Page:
Toronto Globe and Mail features GATA Chairman Bill Murphy


By Gautam Chikermane
Indian Express, Mumbai
Friday, December 16, 2005

I plead guilty.

For denouncing gold as an asset class.

For castigating millions of Indian investors who invested their
savings in it.

For being insensitive to the ground realities of this "obsession."

For the dozens of times I've publicly condemned it during the past

And, most importantly, for not being able to empathise with the
large mass of India that lives 50 km beyond metros, cities, and
large towns.

But the reason is not because of price movements that can prove and
in this case have proved analysts who pray at the altar of financial
assets wrong.

True, over the past 12 months, gold has risen by 25 percent,
breaching the 8,000-rupee mark, to close at Rs 7,540 yesterday.

True, it is only the past three years has seen the beginning of this
stratospheric journey.

True, between July 1991 and March 2002, the price had been
fluctuating in the Rs 4,000 to 5,000 band -- except, of course, the
small 14-month period ending exactly nine years ago, in December
1996. Also true, this spurt in gold prices has broken all previous
trends and converted one of the most striking and most repeated past
truth into a present myth.

Truth was, gold has a low or negative correlation with most other
asset classes like stocks and is inversely proportional to the US
dollar. The past 12 months have seen the Sensex rise 40 percent to
close at 9,170 yesterday. The rise over the past three years has
been 174 percent, or about 40 percent per annum. Gold over the same
period has risen by almost 40 percent or 11.7 per cent per annum.
The Sensex has grown by 18.5 percent per annum over the past five
years, gold by 11.6 per cent.

One probable explanation is that gold is being driven by a global
rethink on asset allocation, while Indian equities are experiencing
a country re-rating. The dollar too has been rising -- against both
the euro and the yen.

Let's leave global trends alone and move toward a more mundane and
touchable reality here.

The villager in Nu, about 100 km from Delhi, is unconcerned with
anything beyond his crop and capital. As and when he generates a
surplus, if it is large enough, he buys land; if it is smaller,

Now there are more than 150,000 post offices, four out of every five
catering exclusively to rural areas, according to the Department of
Posts. They are supposed to offer small saving schemes like PPF to
small savers. As we all know, these are instruments that offer
artificially high returns that are guaranteed by the government.

And still farmers, farm workers, petty traders, and the whole
village economy buy gold, not PPF.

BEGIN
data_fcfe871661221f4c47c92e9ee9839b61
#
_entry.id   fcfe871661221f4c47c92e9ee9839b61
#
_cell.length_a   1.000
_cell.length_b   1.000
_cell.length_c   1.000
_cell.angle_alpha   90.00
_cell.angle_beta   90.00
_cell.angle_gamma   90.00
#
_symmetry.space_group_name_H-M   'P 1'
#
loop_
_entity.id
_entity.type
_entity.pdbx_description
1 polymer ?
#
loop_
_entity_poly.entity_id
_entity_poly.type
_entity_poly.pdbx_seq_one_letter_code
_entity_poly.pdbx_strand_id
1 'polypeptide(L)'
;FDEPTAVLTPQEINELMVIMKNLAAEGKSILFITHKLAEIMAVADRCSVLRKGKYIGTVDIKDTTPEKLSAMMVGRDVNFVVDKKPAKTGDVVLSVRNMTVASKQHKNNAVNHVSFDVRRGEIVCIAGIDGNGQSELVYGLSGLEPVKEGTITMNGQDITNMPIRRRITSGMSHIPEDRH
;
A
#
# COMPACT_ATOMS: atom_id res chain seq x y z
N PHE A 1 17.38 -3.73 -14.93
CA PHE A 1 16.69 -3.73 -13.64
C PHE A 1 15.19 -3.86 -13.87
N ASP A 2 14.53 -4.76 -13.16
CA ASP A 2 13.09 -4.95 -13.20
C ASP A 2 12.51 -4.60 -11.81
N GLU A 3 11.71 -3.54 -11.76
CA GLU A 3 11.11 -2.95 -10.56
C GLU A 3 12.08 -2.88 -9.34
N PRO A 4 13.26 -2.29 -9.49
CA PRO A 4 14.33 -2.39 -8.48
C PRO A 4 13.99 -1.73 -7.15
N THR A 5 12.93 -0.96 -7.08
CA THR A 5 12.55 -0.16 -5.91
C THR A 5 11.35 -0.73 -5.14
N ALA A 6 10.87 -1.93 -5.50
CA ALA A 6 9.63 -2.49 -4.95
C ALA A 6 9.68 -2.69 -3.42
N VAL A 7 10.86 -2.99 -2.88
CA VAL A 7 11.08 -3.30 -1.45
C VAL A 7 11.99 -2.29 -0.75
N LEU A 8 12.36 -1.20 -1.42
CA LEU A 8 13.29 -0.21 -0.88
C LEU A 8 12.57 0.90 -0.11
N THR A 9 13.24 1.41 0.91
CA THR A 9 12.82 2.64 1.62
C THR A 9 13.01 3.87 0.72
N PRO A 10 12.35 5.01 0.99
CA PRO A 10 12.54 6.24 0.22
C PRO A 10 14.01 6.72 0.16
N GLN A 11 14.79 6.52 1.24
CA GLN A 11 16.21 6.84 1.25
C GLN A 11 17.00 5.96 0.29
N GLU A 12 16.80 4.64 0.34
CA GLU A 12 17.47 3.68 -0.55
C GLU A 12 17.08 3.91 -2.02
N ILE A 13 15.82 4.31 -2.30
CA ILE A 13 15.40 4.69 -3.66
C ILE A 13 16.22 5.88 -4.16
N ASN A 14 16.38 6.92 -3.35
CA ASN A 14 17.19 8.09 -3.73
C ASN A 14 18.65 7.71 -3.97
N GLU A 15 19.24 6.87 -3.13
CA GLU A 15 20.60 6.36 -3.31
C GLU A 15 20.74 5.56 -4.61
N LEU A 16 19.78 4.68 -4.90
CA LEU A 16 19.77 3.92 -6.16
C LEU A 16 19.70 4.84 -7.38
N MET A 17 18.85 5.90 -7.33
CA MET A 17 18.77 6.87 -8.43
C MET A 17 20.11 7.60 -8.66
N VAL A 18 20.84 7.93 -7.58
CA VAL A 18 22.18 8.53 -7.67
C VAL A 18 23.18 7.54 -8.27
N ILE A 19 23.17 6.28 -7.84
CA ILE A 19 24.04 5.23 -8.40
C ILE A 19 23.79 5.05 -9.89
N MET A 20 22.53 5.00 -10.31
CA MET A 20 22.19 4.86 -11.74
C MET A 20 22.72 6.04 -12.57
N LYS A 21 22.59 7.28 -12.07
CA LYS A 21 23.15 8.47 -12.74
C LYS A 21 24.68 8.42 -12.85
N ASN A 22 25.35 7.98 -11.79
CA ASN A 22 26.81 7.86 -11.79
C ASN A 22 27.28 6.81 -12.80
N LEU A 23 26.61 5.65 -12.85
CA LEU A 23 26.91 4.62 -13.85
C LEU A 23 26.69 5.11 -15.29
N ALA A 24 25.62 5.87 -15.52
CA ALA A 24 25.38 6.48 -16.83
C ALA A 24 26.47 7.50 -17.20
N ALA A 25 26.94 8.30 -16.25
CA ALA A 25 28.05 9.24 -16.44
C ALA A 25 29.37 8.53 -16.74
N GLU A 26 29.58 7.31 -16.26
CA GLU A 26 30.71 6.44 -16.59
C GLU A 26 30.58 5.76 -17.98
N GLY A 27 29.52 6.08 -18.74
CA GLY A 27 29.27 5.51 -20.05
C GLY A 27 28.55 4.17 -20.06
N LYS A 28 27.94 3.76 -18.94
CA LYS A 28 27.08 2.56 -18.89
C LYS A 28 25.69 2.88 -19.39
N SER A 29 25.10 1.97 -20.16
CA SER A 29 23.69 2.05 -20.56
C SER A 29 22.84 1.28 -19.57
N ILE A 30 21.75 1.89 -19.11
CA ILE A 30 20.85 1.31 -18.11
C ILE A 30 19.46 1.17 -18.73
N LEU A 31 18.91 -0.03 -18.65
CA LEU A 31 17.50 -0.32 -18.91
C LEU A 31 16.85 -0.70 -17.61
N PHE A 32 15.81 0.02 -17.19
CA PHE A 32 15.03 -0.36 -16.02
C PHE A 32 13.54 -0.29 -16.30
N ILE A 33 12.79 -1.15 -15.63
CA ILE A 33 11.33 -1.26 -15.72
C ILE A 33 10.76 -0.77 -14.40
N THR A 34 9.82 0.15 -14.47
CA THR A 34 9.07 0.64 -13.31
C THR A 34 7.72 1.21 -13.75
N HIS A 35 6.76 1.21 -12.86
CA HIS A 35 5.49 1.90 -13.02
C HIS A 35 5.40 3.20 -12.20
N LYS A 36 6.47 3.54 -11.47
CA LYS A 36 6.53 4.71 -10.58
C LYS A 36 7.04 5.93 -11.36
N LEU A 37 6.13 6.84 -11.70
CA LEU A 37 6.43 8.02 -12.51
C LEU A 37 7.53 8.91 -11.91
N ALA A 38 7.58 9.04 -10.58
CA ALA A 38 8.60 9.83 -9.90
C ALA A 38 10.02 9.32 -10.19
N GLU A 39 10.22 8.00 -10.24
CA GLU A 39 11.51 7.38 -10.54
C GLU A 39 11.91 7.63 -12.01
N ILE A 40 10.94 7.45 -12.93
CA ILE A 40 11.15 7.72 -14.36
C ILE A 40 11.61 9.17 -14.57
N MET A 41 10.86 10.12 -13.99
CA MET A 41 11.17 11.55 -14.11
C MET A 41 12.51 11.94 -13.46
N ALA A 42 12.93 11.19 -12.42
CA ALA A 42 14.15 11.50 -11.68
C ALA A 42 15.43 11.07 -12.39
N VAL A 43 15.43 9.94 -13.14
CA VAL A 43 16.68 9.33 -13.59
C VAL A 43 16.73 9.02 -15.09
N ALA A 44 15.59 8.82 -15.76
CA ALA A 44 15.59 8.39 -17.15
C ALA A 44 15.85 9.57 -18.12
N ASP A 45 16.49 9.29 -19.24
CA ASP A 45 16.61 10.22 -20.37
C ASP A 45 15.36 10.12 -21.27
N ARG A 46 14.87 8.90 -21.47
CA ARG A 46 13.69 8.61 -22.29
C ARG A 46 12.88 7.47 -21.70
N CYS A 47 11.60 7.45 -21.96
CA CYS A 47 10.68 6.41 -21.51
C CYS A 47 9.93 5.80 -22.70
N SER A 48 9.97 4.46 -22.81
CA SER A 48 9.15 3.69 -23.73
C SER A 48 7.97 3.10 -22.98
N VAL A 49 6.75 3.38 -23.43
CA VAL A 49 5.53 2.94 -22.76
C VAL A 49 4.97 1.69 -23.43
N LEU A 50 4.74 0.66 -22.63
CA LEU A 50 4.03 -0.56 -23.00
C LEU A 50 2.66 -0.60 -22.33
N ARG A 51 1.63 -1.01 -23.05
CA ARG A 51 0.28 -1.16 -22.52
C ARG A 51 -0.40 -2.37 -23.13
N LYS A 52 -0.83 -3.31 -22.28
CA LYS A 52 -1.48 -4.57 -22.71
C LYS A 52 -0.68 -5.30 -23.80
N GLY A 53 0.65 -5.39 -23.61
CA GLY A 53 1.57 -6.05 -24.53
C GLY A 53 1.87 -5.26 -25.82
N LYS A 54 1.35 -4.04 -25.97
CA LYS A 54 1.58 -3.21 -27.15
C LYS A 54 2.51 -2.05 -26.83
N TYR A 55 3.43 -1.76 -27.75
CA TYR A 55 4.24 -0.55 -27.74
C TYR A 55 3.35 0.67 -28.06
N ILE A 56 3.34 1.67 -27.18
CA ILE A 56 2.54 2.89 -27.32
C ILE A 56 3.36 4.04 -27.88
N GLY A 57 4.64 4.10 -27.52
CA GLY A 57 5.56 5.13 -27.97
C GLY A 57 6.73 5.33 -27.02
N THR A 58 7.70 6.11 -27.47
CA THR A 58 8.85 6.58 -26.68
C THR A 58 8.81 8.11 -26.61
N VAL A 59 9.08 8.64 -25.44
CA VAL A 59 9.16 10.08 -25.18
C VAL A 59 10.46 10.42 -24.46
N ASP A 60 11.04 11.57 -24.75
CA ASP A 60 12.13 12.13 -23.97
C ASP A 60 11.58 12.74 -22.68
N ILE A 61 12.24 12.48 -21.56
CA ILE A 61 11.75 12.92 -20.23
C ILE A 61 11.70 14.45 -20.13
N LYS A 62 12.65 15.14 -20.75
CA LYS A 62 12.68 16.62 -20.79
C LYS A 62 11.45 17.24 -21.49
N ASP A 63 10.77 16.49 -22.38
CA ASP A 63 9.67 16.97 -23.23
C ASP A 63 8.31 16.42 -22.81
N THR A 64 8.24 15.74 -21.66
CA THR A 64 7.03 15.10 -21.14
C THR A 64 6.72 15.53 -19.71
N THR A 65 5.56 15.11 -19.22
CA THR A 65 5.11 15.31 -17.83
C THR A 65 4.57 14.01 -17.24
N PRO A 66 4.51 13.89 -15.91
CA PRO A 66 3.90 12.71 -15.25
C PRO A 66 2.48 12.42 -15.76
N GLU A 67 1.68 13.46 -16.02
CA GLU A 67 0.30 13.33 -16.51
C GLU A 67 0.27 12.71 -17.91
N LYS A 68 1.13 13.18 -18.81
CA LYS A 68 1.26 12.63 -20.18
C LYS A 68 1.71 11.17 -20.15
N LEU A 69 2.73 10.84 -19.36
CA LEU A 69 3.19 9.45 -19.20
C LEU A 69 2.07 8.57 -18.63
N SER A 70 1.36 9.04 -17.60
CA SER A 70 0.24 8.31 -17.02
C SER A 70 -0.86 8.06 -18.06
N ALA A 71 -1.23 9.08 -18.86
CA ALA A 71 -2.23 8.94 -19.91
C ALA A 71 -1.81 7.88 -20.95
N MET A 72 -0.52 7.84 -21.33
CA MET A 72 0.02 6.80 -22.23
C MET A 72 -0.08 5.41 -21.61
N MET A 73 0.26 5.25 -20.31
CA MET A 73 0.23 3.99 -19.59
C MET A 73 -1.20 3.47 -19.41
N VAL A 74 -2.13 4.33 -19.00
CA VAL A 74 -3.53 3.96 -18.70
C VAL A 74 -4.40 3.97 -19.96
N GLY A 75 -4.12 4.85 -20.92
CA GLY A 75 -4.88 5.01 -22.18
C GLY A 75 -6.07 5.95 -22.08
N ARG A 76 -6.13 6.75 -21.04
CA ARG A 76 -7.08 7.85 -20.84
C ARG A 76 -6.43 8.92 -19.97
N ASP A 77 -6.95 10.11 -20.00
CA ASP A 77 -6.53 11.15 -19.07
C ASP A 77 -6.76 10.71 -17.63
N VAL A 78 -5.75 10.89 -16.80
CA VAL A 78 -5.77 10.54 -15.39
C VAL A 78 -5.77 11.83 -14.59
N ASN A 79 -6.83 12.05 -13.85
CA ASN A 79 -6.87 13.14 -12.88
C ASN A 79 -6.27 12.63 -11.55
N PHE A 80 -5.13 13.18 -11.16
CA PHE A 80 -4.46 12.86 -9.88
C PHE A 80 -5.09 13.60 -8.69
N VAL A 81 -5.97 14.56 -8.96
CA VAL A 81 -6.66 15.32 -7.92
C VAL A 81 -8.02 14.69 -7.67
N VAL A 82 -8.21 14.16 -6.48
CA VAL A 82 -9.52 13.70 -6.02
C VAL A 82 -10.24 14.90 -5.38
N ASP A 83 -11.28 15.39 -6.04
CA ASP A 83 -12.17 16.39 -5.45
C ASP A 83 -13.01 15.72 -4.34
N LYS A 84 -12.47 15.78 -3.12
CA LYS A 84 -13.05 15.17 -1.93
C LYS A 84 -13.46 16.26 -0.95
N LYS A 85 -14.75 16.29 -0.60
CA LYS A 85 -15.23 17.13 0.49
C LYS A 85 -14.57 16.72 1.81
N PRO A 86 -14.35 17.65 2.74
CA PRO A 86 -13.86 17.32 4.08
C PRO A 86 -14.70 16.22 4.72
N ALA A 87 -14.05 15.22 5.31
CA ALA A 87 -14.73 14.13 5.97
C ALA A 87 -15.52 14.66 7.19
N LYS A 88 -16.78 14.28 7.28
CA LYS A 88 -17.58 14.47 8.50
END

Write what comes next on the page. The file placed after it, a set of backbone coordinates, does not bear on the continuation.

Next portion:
The reason? Access. Try opening a PPF account there and you face a
process, a bureaucracy, a system that forces you to hit gold. Try
opening a bank account with a public sector bank in the closest town
and there are no cheque books. Simple matters that we take for
granted in cities turn into full-fledged projects. Are these
instruments, these banks (for now, we're not even talking about
mutual funds) the exclusive preserve of the educated, wealthy, urban

Surely there is a logic why people buy small amounts of gold for
their daughters in these villages -- gold, for them, is a means of
last resort. But here lies the surprise: Most of rural India does
not, as analysts imagine, buy gold jewellery but gold coins. Gold
jewellery, says an analyst, is bought by urban investors. The rural
population doesn't buy jewellery because there is a strong emotional
connection with it. A mundane coin is a mundane coin. Sell one
today, buy one tomorrow -- no guilt, no sentiment.

The three-part logic is crystal clear.

One, the front-end of financial intermediaries doesn't offer trust
or convenience.

Two, the processes are so cumbersome that corruption is inevitable.
In the heart of Delhi I have seen an old woman grovel before a post
office clerk and finally pay a bribe to get her own money back even
as I was told to deploy my small investment through an agent, so I
could get part of his commission back.

Three, higher returns, therefore, don't matter.

So it's gold. With all its accompanying statistics -- Indian public
holding about 7-8 percent (more than 15,000 tonnes) of global
stocks, buying Rs 40,000 crore (19 percent of global consumption) of
gold every year and so on. The recent change in guidelines that will
pave the way for mutual funds to invest in gold is thrice removed
from traditional gold buyers -- lack of access, trust,
understanding. For this to change, lots more needs to change.

Guilty, as charged.


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